California Bill Would Put Cap On Prison Time For Felons

A liberal California state senator has worked hard to promote a bill that would put caps on sentencing convicted felons.

Sacramento, CA California lawmakers are working to change the maximum term of imprisonment for felony convictions to prevent longer sentences for repeat offenses.

Law enforcement groups are fighting back, and have pointed out that the proposed legislation imposes an arbitrary cap on sentencing, which takes away a judges ability to sentence criminals appropriately for their crimes, The Sacramento Bee reported.

California State Senator Steven Bradford, a Democrat who represents Gardena, sponsored Senate Bill 1279 (SB1279) because he said he felt decades of a tough on crime mentality had devastated communities of color and needed to be revised.

Until we can prove that longer sentences are an effective deterrent to crime and increase public safety, there is absolutely no reason we should dole out extreme and harsh sentences for all cases, which research has widely proven to disproportionately impact black and brown people, Bradford said.

The proposed bill would effectively stop extra sentencing after the first two offenses for somebody who commits repeated crimes before being sentenced.

But Republican State Senator Jeff Stone, who represents southwest Riverside County, called Bradford out for during the state senates debate of the bill in open session on May 30.

This continues the trend in California in releasing dangerous criminals, and basically taking away from judges the ability to provide enhancements, Stone said.

He pointed out that SB1279 basically takes away consequences for committing additional crimes.

If you have somebody thats been accused and convicted of multiple armed robberies, there would be no sentence enhancements for these very dangerous individuals that go back into the community and maybe next time when they do an armed robbery, its not going to be armed robbery, its going to be murder.

California District Attorneys Association Director of Legislation Sean Hoffman told The Sacramento Bee that the case of the two men charged with the 2016 Ghost Ship warehouse fire in Oakland was a perfect example of why the limited sentencing wouldnt work.

Both men are charged with 36 counts of involuntary manslaughter, and are set to go to trial in 2019 because a judge rejected a plea deal that would have sentenced them to only nine years and six years, respectively, Hoffman said.

The two defendants are facing up to 39 years in state prison if they are convicted of all 36 charges - a maximum term of four years for the principal offense, and one additional year, or a third of the middle term for involuntary manslaughter, for each of the remaining 35 charges, he told The Sacramento Bee.

Hoffman said that under the new law proposed by SB1279, the judge would be limited to sentencing each of the men to eight years.

At some point, you will have certain crimes that go unpunished or certain victims who dont receive justice, he said.

The American Civil Liberties Union of California is one of SB1279s major supporters, and their legislative counsel Mica Doctoroff disagreed with Hoffmans assessment.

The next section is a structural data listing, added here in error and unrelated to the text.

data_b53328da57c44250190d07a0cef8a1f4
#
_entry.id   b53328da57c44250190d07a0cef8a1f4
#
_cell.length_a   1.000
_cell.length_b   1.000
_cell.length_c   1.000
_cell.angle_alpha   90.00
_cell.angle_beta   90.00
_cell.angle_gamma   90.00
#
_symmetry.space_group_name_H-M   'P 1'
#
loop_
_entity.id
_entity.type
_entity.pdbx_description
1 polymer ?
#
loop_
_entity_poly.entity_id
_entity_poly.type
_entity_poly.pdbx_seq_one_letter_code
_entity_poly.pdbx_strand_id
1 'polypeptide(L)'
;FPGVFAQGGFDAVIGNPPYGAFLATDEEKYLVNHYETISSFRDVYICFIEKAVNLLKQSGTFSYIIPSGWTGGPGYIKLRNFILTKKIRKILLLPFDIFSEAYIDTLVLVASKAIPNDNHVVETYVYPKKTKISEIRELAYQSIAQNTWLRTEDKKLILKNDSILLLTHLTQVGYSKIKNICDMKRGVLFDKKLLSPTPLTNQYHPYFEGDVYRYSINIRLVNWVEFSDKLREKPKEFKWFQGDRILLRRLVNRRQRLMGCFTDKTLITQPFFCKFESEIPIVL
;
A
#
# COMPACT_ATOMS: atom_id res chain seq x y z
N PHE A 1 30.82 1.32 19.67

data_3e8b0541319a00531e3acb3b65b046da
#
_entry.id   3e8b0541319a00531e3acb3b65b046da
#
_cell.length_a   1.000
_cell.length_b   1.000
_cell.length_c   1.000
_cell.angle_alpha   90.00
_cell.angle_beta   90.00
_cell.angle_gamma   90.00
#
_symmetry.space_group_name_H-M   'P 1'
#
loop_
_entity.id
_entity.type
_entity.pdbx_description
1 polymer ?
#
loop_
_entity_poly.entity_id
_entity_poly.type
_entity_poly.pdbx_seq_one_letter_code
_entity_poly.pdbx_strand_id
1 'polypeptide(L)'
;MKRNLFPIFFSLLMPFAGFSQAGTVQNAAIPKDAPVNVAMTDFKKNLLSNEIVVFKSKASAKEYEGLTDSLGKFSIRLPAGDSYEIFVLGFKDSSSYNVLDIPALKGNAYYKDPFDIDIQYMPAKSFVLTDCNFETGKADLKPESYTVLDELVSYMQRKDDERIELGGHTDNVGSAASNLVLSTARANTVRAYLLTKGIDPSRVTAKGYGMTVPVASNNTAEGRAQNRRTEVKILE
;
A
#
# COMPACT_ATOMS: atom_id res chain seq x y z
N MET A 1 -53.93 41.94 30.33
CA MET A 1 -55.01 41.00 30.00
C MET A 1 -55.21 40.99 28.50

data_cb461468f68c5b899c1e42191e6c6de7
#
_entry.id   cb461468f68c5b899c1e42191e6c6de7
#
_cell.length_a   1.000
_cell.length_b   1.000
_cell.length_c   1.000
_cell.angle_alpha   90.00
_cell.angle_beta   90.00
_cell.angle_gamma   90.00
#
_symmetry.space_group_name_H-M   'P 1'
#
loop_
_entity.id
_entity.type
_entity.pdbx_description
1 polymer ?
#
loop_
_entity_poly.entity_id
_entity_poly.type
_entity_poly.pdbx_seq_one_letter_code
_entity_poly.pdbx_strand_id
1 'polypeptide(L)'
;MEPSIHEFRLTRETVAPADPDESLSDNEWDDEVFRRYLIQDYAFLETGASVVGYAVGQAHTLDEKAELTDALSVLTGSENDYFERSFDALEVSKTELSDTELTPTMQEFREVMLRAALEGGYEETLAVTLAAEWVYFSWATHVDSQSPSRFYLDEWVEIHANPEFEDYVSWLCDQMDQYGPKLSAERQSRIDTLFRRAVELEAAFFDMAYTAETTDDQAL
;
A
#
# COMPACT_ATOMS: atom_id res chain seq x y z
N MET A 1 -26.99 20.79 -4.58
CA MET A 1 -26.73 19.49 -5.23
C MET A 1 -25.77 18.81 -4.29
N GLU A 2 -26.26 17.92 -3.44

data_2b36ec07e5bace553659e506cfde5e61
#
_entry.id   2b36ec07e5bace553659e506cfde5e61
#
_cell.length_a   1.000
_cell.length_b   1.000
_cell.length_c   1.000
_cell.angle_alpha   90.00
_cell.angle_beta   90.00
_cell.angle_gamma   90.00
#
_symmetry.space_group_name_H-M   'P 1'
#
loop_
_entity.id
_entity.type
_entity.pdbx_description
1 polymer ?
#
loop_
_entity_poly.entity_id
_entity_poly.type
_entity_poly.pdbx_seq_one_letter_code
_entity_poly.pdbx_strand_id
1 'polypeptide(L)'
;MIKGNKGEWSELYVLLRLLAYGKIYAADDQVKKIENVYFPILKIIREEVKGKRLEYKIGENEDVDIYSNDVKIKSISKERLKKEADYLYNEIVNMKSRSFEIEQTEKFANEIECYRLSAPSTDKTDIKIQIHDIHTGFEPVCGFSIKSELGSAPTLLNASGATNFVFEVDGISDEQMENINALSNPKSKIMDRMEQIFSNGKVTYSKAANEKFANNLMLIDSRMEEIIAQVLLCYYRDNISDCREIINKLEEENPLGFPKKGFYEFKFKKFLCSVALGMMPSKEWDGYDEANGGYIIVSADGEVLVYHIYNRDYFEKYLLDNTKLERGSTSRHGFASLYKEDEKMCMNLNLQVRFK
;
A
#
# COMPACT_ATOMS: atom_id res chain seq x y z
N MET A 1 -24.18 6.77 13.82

People will still be held accountable. This is not a bill that is having anybody escape the criminal justice system, Doctoroff told The Sacramento Bee.

He said sentencing doesnt follow a strategic path and claimed there was no proof that stiffer sentences were a more effective tool to deter crime.

There are some exceptions to the new sentencing guidelines proposed by SB1279, The Sacramento Bee reported.

The proposed law does include exceptions for gang enhancements, kidnapping, aggravated sexual assault of a child, inflicting an injury that results in the loss of a pregnancy, and prior convictions for serious or violent felonies.

The Sacramento Bee reported that SB1279 also does not affect judges sentencing determinations for crimes that carry indeterminate sentences, such as first- and second-degree murder. Judges will still have discretion for crimes which carry a time range rather than a specific duration in prison.

Its worth noting that California passed similar sentencing caps in 1976, but they were repealed in 1997 after numerous exceptions had been added to the law, according to The Sacramento Bee.

Comments
No. 1-16
NTPD935Ret
NTPD935Ret

Longer sentences is a deterrent to crime! The thugs are locked in cages, like the animals they are, and the citizens are protected from them as they can not get out to do more crimes, I.e., a deterrent to crime.

JBo
JBo

Well...it is California. Just make the max sentence 30 days and let the problem work itself.

rover77
rover77

lowering the bar again, because POC just can't help themselves

hangemhigh
hangemhigh

Makes sense. Should get a discount depending on how many felonies you commit. Say maybe 20 years for the first murder, 15 for the next, 10 for the third. Early parole on every felony if you vote Democrat. Misdemeanor only for shooting conservatives.

angeleyes
angeleyes

@JBo I say put a codicil on that it's effective only if they stay in California. I still think that california needs to be turned over to the illegals, the thugs, minorities and liberals. let them all sink or swim on their own no longer one of the 50 states, no city, state or federal funding.